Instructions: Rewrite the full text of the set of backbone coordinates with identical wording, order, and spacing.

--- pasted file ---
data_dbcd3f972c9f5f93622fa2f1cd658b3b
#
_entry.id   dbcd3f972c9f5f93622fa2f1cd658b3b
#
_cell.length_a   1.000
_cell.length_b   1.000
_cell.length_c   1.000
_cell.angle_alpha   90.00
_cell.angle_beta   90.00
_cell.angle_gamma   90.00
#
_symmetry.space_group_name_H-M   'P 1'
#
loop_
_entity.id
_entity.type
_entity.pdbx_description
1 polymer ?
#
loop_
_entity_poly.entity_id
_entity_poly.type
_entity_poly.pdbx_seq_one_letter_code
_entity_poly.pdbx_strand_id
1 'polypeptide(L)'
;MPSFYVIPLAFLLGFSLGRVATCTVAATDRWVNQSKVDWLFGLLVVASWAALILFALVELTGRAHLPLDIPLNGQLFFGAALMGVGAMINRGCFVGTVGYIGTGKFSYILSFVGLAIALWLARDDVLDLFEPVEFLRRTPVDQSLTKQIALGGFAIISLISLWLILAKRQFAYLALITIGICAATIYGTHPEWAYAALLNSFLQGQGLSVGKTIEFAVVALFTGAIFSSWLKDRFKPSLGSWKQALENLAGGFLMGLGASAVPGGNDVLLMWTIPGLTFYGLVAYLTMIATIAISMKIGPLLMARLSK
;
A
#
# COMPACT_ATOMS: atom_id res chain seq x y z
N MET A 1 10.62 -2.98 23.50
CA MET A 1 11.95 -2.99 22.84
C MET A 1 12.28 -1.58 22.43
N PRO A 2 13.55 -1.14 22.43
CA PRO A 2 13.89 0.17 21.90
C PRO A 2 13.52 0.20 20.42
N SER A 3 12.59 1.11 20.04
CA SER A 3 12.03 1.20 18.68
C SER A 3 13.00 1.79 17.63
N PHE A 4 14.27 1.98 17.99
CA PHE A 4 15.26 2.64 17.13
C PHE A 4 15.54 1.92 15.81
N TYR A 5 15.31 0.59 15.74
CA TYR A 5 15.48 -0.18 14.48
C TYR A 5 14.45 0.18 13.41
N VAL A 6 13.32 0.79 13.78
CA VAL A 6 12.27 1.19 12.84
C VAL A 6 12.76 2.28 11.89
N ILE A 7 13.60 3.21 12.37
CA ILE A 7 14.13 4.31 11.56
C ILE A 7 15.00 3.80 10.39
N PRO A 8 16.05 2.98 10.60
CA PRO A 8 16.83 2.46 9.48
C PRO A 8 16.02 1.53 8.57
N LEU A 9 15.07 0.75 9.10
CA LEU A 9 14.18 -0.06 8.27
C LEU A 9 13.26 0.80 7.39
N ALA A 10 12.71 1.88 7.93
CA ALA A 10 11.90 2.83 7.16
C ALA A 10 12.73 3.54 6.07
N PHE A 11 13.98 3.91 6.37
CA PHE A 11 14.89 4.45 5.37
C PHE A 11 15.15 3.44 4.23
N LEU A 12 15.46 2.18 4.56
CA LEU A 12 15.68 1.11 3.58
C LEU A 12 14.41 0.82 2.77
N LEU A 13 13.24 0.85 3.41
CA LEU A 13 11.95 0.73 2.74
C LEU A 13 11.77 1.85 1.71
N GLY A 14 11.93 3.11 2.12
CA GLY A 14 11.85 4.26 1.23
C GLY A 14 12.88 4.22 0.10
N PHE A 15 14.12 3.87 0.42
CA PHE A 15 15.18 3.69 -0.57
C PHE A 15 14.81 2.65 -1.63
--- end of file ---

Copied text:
data_dbcd3f972c9f5f93622fa2f1cd658b3b
#
_entry.id   dbcd3f972c9f5f93622fa2f1cd658b3b
#
_cell.length_a   1.000
_cell.length_b   1.000
_cell.length_c   1.000
_cell.angle_alpha   90.00
_cell.angle_beta   90.00
_cell.angle_gamma   90.00
#
_symmetry.space_group_name_H-M   'P 1'
#
loop_
_entity.id
_entity.type
_entity.pdbx_description
1 polymer ?
#
loop_
_entity_poly.entity_id
_entity_poly.type
_entity_poly.pdbx_seq_one_letter_code
_entity_poly.pdbx_strand_id
1 'polypeptide(L)'
;MPSFYVIPLAFLLGFSLGRVATCTVAATDRWVNQSKVDWLFGLLVVASWAALILFALVELTGRAHLPLDIPLNGQLFFGAALMGVGAMINRGCFVGTVGYIGTGKFSYILSFVGLAIALWLARDDVLDLFEPVEFLRRTPVDQSLTKQIALGGFAIISLISLWLILAKRQFAYLALITIGICAATIYGTHPEWAYAALLNSFLQGQGLSVGKTIEFAVVALFTGAIFSSWLKDRFKPSLGSWKQALENLAGGFLMGLGASAVPGGNDVLLMWTIPGLTFYGLVAYLTMIATIAISMKIGPLLMARLSK
;
A
#
# COMPACT_ATOMS: atom_id res chain seq x y z
N MET A 1 10.62 -2.98 23.50
CA MET A 1 11.95 -2.99 22.84
C MET A 1 12.28 -1.58 22.43
N PRO A 2 13.55 -1.14 22.43
CA PRO A 2 13.89 0.17 21.90
C PRO A 2 13.52 0.20 20.42
N SER A 3 12.59 1.11 20.04
CA SER A 3 12.03 1.20 18.68
C SER A 3 13.00 1.79 17.63
N PHE A 4 14.27 1.98 17.99
CA PHE A 4 15.26 2.64 17.13
C PHE A 4 15.54 1.92 15.81
N TYR A 5 15.31 0.59 15.74
CA TYR A 5 15.48 -0.18 14.48
C TYR A 5 14.45 0.18 13.41
N VAL A 6 13.32 0.79 13.78
CA VAL A 6 12.27 1.19 12.84
C VAL A 6 12.76 2.28 11.89
N ILE A 7 13.60 3.21 12.37
CA ILE A 7 14.13 4.31 11.56
C ILE A 7 15.00 3.80 10.39
N PRO A 8 16.05 2.98 10.60
CA PRO A 8 16.83 2.46 9.48
C PRO A 8 16.02 1.53 8.57
N LEU A 9 15.07 0.75 9.10
CA LEU A 9 14.18 -0.06 8.27
C LEU A 9 13.26 0.80 7.39
N ALA A 10 12.71 1.88 7.93
CA ALA A 10 11.90 2.83 7.16
C ALA A 10 12.73 3.54 6.07
N PHE A 11 13.98 3.91 6.37
CA PHE A 11 14.89 4.45 5.37
C PHE A 11 15.15 3.44 4.23
N LEU A 12 15.46 2.18 4.56
CA LEU A 12 15.68 1.11 3.58
C LEU A 12 14.41 0.82 2.77
N LEU A 13 13.24 0.85 3.41
CA LEU A 13 11.95 0.73 2.74
C LEU A 13 11.77 1.85 1.71
N GLY A 14 11.93 3.11 2.12
CA GLY A 14 11.85 4.26 1.23
C GLY A 14 12.88 4.22 0.10
N PHE A 15 14.12 3.87 0.42
CA PHE A 15 15.18 3.69 -0.57
C PHE A 15 14.81 2.65 -1.63